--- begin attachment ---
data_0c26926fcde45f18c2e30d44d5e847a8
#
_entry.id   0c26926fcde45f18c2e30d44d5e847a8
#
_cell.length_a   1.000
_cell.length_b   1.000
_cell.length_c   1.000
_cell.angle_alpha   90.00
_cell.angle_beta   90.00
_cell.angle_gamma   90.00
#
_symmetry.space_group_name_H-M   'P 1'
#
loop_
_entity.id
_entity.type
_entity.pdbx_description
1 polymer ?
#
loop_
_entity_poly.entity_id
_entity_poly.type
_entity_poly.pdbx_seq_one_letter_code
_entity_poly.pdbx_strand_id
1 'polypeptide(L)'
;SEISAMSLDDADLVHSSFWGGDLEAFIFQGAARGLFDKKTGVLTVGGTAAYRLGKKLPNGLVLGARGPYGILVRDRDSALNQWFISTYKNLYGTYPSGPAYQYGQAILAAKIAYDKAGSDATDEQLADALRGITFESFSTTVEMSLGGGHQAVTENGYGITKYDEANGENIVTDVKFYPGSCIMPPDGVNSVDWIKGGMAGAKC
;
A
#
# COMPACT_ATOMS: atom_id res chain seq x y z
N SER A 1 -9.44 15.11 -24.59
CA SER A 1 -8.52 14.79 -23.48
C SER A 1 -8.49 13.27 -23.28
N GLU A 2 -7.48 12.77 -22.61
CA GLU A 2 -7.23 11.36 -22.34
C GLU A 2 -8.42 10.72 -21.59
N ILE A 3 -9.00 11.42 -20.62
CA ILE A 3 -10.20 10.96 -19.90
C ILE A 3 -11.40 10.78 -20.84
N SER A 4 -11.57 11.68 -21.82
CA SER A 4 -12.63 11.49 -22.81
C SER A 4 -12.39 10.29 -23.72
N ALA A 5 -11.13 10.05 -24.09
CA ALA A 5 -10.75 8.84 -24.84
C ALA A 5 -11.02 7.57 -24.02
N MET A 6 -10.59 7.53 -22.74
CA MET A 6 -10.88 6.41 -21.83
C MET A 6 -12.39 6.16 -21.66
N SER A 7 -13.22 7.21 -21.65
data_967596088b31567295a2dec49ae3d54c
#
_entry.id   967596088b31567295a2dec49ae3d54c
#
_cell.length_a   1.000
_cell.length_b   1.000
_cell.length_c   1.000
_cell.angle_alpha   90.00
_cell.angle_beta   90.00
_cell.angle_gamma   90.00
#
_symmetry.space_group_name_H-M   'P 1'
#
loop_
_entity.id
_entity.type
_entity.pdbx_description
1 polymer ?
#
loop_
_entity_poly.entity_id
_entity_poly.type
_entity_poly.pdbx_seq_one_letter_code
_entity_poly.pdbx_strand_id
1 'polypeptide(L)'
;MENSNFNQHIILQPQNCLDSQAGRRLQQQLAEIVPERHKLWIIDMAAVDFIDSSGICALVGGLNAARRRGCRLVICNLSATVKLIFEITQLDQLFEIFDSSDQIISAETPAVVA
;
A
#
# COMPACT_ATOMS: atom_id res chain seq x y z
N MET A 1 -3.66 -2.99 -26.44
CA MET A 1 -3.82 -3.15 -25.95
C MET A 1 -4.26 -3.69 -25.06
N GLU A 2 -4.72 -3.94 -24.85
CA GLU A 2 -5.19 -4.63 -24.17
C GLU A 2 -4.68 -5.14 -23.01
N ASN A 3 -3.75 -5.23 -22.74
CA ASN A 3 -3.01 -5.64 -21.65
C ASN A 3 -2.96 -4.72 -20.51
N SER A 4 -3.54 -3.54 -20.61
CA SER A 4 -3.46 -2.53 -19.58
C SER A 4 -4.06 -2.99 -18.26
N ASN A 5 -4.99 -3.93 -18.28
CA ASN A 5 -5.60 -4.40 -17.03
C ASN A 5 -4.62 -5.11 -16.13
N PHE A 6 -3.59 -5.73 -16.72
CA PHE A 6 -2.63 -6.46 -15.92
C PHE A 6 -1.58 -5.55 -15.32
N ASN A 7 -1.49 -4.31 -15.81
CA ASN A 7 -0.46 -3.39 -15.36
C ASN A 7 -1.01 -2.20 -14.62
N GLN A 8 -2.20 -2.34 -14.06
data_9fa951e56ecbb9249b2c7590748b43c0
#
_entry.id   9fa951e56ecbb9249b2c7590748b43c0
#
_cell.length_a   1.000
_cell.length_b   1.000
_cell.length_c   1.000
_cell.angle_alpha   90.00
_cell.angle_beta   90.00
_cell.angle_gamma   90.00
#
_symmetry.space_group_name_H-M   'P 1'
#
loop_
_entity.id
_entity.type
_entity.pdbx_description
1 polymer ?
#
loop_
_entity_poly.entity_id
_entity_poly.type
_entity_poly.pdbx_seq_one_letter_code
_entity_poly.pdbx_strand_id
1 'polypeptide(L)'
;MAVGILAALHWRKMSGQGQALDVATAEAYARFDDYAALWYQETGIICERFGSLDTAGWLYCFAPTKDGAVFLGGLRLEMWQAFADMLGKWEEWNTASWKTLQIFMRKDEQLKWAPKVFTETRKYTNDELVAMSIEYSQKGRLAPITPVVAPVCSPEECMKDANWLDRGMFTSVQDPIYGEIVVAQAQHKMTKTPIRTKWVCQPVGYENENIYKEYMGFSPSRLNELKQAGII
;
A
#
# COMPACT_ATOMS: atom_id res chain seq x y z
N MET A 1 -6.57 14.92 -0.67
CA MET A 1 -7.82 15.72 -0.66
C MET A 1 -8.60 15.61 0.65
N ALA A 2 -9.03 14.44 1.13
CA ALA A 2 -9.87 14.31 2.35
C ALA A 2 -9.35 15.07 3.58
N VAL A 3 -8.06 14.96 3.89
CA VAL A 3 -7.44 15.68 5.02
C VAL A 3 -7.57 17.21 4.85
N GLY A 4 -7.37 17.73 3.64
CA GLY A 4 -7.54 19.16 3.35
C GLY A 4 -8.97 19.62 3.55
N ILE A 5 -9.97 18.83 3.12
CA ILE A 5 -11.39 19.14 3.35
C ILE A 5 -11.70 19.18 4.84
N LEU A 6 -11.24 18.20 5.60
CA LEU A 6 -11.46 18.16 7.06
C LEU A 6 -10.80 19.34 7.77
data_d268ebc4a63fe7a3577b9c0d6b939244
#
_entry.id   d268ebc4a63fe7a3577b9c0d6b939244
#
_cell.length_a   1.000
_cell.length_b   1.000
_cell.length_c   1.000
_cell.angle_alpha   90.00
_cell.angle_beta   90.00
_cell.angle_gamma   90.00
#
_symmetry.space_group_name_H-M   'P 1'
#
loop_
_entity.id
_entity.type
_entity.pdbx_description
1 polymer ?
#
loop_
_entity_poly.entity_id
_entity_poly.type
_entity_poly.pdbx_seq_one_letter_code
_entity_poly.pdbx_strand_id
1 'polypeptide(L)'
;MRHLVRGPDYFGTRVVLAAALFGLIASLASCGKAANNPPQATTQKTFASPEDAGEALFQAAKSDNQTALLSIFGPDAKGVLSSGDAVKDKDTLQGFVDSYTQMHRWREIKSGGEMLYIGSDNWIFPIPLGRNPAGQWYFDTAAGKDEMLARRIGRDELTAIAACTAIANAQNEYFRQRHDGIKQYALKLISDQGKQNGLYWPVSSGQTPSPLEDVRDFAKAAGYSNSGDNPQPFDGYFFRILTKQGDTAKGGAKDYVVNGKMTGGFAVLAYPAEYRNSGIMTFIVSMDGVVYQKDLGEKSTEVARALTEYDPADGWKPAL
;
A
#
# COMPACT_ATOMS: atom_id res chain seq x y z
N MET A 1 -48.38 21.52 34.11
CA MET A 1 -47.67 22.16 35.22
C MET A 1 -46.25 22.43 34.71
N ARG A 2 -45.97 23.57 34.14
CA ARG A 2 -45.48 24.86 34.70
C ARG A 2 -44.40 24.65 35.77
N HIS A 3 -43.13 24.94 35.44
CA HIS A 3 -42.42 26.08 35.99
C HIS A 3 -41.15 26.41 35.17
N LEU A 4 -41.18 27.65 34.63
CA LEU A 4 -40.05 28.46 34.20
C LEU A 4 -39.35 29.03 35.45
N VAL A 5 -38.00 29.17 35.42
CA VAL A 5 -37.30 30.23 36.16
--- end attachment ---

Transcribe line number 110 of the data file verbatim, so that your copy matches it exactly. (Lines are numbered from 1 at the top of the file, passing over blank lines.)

_cell.angle_beta   90.00